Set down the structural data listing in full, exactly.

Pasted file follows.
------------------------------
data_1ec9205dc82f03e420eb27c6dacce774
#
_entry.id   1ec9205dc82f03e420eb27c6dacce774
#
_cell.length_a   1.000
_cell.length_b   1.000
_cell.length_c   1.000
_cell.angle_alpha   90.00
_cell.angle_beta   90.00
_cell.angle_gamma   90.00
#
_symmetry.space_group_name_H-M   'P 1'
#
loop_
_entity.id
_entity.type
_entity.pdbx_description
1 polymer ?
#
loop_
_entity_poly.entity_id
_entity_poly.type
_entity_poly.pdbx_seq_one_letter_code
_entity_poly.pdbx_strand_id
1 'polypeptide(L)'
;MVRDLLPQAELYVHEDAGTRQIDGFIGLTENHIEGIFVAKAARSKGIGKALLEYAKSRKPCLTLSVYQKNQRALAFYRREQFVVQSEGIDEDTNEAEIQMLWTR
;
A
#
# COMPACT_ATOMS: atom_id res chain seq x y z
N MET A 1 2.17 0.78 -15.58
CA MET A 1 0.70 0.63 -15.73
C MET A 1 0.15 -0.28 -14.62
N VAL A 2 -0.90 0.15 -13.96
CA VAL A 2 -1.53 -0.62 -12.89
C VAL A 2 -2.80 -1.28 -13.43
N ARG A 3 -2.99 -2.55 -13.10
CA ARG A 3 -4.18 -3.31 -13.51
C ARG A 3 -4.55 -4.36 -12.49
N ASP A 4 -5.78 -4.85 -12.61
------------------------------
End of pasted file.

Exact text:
data_1ec9205dc82f03e420eb27c6dacce774
#
_entry.id   1ec9205dc82f03e420eb27c6dacce774
#
_cell.length_a   1.000
_cell.length_b   1.000
_cell.length_c   1.000
_cell.angle_alpha   90.00
_cell.angle_beta   90.00
_cell.angle_gamma   90.00
#
_symmetry.space_group_name_H-M   'P 1'
#
loop_
_entity.id
_entity.type
_entity.pdbx_description
1 polymer ?
#
loop_
_entity_poly.entity_id
_entity_poly.type
_entity_poly.pdbx_seq_one_letter_code
_entity_poly.pdbx_strand_id
1 'polypeptide(L)'
;MVRDLLPQAELYVHEDAGTRQIDGFIGLTENHIEGIFVAKAARSKGIGKALLEYAKSRKPCLTLSVYQKNQRALAFYRREQFVVQSEGIDEDTNEAEIQMLWTR
;
A
#
# COMPACT_ATOMS: atom_id res chain seq x y z
N MET A 1 2.17 0.78 -15.58
CA MET A 1 0.70 0.63 -15.73
C MET A 1 0.15 -0.28 -14.62
N VAL A 2 -0.90 0.15 -13.96
CA VAL A 2 -1.53 -0.62 -12.89
C VAL A 2 -2.80 -1.28 -13.43
N ARG A 3 -2.99 -2.55 -13.10
CA ARG A 3 -4.18 -3.31 -13.51
C ARG A 3 -4.55 -4.36 -12.49
N ASP A 4 -5.78 -4.85 -12.61